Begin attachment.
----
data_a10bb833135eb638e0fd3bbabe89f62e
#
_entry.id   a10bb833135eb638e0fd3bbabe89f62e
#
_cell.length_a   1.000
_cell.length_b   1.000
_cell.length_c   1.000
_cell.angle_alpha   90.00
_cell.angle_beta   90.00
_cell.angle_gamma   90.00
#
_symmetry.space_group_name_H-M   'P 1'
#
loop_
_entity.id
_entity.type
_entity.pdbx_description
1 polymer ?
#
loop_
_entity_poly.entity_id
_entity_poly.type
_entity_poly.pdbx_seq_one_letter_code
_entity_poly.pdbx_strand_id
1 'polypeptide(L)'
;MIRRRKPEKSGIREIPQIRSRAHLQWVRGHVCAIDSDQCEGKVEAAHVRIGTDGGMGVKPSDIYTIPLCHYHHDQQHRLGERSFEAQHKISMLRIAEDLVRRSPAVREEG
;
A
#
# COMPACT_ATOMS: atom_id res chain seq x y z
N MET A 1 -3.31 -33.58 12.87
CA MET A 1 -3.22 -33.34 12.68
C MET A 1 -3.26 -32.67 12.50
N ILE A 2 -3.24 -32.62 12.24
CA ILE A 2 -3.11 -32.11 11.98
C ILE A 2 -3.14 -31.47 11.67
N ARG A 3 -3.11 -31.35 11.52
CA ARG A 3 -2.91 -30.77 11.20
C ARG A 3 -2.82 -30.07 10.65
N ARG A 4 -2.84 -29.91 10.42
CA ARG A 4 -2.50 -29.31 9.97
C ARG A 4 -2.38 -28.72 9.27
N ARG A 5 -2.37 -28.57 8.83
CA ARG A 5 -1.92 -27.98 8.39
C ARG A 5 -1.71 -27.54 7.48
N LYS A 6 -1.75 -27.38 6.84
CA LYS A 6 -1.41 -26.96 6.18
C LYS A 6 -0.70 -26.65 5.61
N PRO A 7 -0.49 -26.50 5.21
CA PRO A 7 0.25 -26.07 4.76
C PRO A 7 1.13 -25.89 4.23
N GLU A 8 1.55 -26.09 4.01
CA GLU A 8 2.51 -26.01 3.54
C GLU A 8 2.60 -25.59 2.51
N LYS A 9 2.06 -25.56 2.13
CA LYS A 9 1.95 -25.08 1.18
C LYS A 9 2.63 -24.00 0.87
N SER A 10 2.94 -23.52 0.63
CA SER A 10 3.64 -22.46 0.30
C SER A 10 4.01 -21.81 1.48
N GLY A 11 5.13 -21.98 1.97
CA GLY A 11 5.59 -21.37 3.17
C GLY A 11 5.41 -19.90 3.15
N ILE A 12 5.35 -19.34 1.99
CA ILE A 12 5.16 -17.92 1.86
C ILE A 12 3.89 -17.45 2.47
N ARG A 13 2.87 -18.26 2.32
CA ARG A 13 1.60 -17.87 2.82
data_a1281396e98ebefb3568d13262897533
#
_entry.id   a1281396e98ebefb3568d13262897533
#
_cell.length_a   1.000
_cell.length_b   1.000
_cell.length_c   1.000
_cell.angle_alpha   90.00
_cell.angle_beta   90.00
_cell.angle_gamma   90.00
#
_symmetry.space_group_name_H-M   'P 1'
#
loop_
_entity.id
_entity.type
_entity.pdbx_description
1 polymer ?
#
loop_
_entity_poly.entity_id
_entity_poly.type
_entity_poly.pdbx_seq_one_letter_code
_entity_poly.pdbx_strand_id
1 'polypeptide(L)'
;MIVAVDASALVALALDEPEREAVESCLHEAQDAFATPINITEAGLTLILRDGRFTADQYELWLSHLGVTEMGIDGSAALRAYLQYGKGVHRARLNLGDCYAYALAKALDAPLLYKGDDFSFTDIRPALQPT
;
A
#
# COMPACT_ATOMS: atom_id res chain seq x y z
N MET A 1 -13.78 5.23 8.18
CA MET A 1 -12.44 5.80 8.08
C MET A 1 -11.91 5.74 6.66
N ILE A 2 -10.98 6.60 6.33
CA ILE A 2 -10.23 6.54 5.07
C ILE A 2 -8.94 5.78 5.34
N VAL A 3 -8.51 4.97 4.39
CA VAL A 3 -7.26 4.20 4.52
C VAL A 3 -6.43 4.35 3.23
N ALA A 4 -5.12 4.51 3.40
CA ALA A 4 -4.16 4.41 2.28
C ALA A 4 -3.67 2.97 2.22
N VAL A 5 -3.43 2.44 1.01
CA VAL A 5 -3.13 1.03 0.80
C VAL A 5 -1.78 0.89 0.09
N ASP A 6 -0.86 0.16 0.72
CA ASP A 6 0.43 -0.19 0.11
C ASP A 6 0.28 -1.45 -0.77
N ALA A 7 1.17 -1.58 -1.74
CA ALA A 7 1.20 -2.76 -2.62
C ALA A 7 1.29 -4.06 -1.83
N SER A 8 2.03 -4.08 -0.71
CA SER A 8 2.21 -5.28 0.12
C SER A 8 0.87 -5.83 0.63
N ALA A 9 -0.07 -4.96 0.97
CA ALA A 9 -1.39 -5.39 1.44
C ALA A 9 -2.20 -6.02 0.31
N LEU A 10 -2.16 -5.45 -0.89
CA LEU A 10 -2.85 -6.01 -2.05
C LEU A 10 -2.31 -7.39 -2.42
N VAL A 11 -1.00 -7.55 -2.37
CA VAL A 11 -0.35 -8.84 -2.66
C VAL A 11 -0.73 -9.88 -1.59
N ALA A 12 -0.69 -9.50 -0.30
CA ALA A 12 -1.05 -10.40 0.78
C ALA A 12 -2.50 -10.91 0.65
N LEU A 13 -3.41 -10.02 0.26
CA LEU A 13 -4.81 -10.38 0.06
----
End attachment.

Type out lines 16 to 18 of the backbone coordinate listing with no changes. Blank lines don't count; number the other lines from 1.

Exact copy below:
_entity.type
_entity.pdbx_description
1 polymer ?